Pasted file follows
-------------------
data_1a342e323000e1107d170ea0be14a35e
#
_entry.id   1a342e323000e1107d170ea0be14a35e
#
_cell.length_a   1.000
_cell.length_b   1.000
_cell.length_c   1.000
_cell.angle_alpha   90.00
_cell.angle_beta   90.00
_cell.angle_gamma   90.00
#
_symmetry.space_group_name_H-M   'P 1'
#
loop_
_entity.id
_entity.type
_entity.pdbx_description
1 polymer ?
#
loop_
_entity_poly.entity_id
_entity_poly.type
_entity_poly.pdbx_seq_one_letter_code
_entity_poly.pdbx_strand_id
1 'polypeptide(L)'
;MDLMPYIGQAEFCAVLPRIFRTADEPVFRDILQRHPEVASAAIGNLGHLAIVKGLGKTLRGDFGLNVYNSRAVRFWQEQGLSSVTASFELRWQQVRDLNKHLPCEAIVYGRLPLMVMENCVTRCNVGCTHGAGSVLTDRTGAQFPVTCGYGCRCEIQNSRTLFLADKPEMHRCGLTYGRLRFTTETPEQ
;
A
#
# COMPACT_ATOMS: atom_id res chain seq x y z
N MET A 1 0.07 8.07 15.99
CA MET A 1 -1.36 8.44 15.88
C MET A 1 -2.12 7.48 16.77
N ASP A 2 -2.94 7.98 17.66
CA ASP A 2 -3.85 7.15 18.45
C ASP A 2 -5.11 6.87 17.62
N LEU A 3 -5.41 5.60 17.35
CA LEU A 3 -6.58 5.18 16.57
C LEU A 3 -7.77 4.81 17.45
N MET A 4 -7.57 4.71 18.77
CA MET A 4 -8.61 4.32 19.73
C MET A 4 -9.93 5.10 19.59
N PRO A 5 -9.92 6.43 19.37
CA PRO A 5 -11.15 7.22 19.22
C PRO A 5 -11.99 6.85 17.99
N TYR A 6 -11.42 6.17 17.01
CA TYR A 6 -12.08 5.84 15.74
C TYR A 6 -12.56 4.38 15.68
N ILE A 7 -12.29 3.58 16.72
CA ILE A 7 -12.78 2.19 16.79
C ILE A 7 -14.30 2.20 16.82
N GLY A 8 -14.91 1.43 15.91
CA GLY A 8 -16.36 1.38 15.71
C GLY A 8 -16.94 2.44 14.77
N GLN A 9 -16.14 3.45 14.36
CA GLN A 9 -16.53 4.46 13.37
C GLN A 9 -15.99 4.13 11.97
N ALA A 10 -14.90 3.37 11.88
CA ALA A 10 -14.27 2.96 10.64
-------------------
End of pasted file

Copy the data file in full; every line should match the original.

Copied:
data_1a342e323000e1107d170ea0be14a35e
#
_entry.id   1a342e323000e1107d170ea0be14a35e
#
_cell.length_a   1.000
_cell.length_b   1.000
_cell.length_c   1.000
_cell.angle_alpha   90.00
_cell.angle_beta   90.00
_cell.angle_gamma   90.00
#
_symmetry.space_group_name_H-M   'P 1'
#
loop_
_entity.id
_entity.type
_entity.pdbx_description
1 polymer ?
#
loop_
_entity_poly.entity_id
_entity_poly.type
_entity_poly.pdbx_seq_one_letter_code
_entity_poly.pdbx_strand_id
1 'polypeptide(L)'
;MDLMPYIGQAEFCAVLPRIFRTADEPVFRDILQRHPEVASAAIGNLGHLAIVKGLGKTLRGDFGLNVYNSRAVRFWQEQGLSSVTASFELRWQQVRDLNKHLPCEAIVYGRLPLMVMENCVTRCNVGCTHGAGSVLTDRTGAQFPVTCGYGCRCEIQNSRTLFLADKPEMHRCGLTYGRLRFTTETPEQ
;
A
#
# COMPACT_ATOMS: atom_id res chain seq x y z
N MET A 1 0.07 8.07 15.99
CA MET A 1 -1.36 8.44 15.88
C MET A 1 -2.12 7.48 16.77
N ASP A 2 -2.94 7.98 17.66
CA ASP A 2 -3.85 7.15 18.45
C ASP A 2 -5.11 6.87 17.62
N LEU A 3 -5.41 5.60 17.35
CA LEU A 3 -6.58 5.18 16.57
C LEU A 3 -7.77 4.81 17.45
N MET A 4 -7.57 4.71 18.77
CA MET A 4 -8.61 4.32 19.73
C MET A 4 -9.93 5.10 19.59
N PRO A 5 -9.92 6.43 19.37
CA PRO A 5 -11.15 7.22 19.22
C PRO A 5 -11.99 6.85 17.99
N TYR A 6 -11.42 6.17 17.01
CA TYR A 6 -12.08 5.84 15.74
C TYR A 6 -12.56 4.38 15.68
N ILE A 7 -12.29 3.58 16.72
CA ILE A 7 -12.78 2.19 16.79
C ILE A 7 -14.30 2.20 16.82
N GLY A 8 -14.91 1.43 15.91
CA GLY A 8 -16.36 1.38 15.71
C GLY A 8 -16.94 2.44 14.77
N GLN A 9 -16.14 3.45 14.36
CA GLN A 9 -16.53 4.46 13.37
C GLN A 9 -15.99 4.13 11.97
N ALA A 10 -14.90 3.37 11.88
CA ALA A 10 -14.27 2.96 10.64